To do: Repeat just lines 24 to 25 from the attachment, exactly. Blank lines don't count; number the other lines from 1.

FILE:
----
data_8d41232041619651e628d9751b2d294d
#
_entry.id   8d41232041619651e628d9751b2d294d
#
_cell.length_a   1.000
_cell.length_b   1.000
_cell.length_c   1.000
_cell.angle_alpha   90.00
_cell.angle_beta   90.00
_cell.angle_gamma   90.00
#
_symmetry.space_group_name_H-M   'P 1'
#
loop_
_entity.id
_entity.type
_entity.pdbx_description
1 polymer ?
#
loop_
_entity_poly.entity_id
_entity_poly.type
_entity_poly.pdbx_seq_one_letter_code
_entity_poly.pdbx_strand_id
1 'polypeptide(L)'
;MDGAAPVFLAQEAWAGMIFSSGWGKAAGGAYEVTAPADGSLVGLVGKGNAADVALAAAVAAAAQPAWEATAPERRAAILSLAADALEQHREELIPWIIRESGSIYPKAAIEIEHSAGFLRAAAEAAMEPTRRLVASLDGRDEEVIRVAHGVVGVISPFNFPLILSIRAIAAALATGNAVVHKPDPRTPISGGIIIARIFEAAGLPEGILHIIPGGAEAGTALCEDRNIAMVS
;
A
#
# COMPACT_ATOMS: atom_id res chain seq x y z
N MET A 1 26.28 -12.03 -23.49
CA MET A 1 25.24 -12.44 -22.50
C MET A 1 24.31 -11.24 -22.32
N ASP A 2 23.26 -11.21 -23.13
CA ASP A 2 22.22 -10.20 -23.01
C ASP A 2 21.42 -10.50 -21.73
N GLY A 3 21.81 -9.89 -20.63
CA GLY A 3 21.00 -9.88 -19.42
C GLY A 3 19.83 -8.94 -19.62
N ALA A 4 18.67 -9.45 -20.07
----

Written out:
_entity_poly.pdbx_strand_id
1 'polypeptide(L)'